► Celebrity Cruises makes "great efforts to consider all body types and abilities" in designing its ships, spokesperson Susan Lomax said in an email, including trying out chair prototypes with "trial guests" of different sizes. The line also works to make sure guests with mobility challenges can safely access onboard amenities and experiences.

The Magic Carpet on the line's Edge Series ships, for example, was originally conceptualized as a means for "guests of different abilities to easily board and disembark the tenders without stairs or ramps at ports where the ship is unable to dock," she said. Celebrity also offers life vest extenders, plus-size bathrobes and large towels.

► Princess Cruises spokesperson Briana Latter said the line "strives to accommodate all guests’ individual needs to ensure they are comfortable" during their sailing. "If there is something a guest requires pre-cruise, our Customer Support team is available to assist," she said in an email.

Latter said aisle seats in the Princess Theater do not have armrests "to allow for more space," and passengers can ask for a chair without armrests while dining.

► Royal Caribbean also offers armless chairs, mobility assistance getting on and off the ship, and more. "Royal Caribbean International’s fleet of ships and private destinations provide access and accommodations so all guests can make the most of their time and have memorable vacations," spokesperson Khiavett Diaz said in an email.

Diaz continued, "Guests that need these services have a dedicated team (Access Department) that can help plan every aspect of their vacation with their needs top of mind."

Tips for plus-size cruise passengers

Travelers can take steps to ensure a comfortable trip. Waitt frequently uses the website Cruise Critic to research cruise lines and ships and looks at the floor plan of cabins he might stay in. He has also searched YouTube for video tours of those rooms.

Ervin recommended booking a cabin with a balcony, which gives passengers a bit more room.

"It does cost a bit more, but in our opinion, it's worth it just for the ease and the space," she said.

Travelers can also call the cruise line, as Bloomfield's friend did, to get their recommendations. In her case, the Disney representative recommended they switch to a different type of cabin where they'd be more comfortable.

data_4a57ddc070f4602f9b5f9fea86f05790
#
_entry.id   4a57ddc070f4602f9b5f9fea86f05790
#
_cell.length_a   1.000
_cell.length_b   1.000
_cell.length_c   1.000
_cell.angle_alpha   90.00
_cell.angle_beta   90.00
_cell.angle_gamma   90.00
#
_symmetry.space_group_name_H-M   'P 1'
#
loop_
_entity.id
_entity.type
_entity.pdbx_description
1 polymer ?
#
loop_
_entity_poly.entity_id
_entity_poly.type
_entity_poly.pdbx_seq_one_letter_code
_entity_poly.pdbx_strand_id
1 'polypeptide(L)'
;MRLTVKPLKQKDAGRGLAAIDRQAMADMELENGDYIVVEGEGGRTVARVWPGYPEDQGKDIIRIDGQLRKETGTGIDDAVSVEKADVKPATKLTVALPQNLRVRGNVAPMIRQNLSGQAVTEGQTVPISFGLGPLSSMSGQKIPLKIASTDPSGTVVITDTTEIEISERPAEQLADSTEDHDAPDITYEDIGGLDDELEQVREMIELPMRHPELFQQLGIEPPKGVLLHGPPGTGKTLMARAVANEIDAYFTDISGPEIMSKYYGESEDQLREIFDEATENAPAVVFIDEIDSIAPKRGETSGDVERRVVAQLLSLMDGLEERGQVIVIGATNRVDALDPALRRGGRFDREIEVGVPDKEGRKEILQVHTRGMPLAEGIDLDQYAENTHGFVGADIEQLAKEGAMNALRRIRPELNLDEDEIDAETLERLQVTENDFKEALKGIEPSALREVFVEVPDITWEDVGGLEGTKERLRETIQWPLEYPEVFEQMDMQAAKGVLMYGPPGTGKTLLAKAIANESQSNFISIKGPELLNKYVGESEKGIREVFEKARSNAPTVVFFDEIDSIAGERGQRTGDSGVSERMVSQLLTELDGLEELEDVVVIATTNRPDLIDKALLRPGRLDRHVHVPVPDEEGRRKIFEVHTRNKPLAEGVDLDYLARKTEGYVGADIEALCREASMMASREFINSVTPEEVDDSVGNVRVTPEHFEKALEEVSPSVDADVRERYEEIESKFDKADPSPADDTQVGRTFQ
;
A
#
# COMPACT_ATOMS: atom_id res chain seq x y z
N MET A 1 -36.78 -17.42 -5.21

Amanda Ervin and Jimmy Lierow have found that inclusivity for plus-size travelers varies from ship to ship.

Given that passengers "vary in size and mobility," Ervin said, they can always pick a room near an elevator or book an accessible cabin. She also urged guests "to not ever feel embarrassed to advocate for yourself" or to ask for what they need.

Bloomfield already has another cruise booked to Bermuda and feels it has opened a new world of travel options. "I wanted to see all these tropical places and I just felt like getting on a plane and crossing the ocean on these long plane rides was never something I was going be able to do," she said. "... I feel like (going on a cruise) changed my life."

How cruising is improving for all

Cruise lines have also taken steps to enhance the guest experience for all passengers. 

On Celebrity's new Edge Series ships, for example, there are bigger bathrooms with more cabinet and counter space, and king beds "in virtually all rooms," Lomax said. The line has also simplified booking, offering three types of room rates, and guests can now complete their safety drill from the brand's app on their phone or via their cabin's TV.

Disney Cruise Line's spokesperson also pointed to the line's staterooms, the majority of which feature a "signature bath-and-a-half design." One bathroom has a sink and toilet, and another has a shower and an additional sink. Bed frames on board are elevated, giving families room to store suitcases and items like strollers, and many rooms have bathtubs and connecting doors.

"Disney Cruise Line staterooms are catered to the unique vacation needs of families, combining comfort and luxury with spaciousness and functionality," the spokesperson said by email.

Royal Caribbean has used its mobile app to streamline processes throughout its cruises. Guests can scan their passports and provide a selfie to generate a boarding pass on most sailings, and can also complete their mandatory safety briefing using a feature called Muster 2.0.

On multiple ships, the app can serve as a digital stateroom key. Passengers can also use it to control the TV and, in some rooms, the lights, curtains and temperature. "We continuously find ways to innovate (and) improve the cruising experience for our guests," Diaz, the spokesperson, said.